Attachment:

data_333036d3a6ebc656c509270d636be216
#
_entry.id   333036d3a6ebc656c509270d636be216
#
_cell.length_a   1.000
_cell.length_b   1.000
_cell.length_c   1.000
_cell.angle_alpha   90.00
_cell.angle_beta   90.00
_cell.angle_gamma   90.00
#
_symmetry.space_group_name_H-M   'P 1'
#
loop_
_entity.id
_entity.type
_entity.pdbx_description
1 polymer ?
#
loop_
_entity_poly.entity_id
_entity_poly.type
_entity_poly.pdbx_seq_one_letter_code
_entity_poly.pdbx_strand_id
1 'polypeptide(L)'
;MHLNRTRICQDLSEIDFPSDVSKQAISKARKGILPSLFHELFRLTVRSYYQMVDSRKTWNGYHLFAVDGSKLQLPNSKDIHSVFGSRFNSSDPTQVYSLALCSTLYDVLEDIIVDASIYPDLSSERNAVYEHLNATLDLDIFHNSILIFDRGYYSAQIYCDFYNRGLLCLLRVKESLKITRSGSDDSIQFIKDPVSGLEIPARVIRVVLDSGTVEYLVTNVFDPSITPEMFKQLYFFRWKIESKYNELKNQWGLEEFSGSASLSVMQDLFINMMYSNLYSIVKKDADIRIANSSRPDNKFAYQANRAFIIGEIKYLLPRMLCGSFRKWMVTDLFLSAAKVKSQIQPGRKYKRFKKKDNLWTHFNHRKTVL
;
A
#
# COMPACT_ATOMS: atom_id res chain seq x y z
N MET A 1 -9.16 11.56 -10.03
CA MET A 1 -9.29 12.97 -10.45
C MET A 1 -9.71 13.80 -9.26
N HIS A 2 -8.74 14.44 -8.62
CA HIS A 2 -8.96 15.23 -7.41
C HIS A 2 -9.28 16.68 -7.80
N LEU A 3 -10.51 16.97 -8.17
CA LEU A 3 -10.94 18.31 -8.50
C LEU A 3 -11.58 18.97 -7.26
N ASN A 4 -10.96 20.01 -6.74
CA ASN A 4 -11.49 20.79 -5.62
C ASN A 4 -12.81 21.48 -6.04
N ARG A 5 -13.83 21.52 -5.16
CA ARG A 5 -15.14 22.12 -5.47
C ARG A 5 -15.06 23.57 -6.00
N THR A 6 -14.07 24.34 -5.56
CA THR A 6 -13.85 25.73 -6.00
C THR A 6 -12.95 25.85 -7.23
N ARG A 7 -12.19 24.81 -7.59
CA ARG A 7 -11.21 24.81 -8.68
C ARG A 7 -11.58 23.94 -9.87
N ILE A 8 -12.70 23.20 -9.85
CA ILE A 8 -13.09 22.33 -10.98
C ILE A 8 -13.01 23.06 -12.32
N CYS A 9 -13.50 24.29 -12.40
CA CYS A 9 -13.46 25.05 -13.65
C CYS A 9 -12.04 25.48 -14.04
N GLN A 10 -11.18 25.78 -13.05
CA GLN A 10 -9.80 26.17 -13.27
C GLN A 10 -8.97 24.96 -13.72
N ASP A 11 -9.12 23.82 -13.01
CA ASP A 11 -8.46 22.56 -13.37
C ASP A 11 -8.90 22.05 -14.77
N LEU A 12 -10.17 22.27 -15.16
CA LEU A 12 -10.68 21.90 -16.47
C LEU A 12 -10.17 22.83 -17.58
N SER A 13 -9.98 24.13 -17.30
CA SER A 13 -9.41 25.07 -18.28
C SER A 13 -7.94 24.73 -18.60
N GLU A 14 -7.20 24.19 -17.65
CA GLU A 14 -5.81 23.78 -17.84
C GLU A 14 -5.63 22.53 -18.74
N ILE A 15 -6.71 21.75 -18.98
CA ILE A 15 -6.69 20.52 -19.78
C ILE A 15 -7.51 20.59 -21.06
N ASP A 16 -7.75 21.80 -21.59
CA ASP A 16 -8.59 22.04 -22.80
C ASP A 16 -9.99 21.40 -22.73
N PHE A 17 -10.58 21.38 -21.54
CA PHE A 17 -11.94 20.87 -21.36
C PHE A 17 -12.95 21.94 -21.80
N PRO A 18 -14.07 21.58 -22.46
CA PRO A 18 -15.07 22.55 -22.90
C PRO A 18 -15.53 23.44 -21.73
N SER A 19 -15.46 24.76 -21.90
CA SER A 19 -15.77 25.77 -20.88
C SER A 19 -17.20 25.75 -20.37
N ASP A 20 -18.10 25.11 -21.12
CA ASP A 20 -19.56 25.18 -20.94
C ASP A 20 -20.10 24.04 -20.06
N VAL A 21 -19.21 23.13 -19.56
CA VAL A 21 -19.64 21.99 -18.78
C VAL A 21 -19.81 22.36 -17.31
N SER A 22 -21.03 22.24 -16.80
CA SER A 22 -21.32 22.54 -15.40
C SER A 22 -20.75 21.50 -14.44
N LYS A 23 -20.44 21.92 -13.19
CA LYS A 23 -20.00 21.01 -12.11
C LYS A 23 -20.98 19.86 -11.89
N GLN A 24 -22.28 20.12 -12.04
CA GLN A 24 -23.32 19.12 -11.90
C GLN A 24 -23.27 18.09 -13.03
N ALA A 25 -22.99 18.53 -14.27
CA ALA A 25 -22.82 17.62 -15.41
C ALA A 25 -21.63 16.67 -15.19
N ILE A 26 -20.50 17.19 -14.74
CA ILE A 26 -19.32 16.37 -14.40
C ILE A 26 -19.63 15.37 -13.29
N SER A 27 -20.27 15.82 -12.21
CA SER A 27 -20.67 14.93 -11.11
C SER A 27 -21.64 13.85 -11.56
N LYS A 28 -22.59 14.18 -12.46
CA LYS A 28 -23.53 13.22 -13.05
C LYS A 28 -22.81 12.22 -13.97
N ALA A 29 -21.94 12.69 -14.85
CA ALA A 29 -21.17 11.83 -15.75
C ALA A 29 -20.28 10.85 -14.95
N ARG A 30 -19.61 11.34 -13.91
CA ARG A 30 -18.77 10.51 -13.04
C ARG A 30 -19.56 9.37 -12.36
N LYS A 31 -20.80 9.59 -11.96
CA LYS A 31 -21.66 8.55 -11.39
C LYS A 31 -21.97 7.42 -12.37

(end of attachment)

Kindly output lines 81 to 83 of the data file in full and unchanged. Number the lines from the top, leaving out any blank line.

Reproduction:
C PHE A 17 -12.95 21.94 -21.80
N PRO A 18 -14.07 21.58 -22.46
CA PRO A 18 -15.07 22.55 -22.90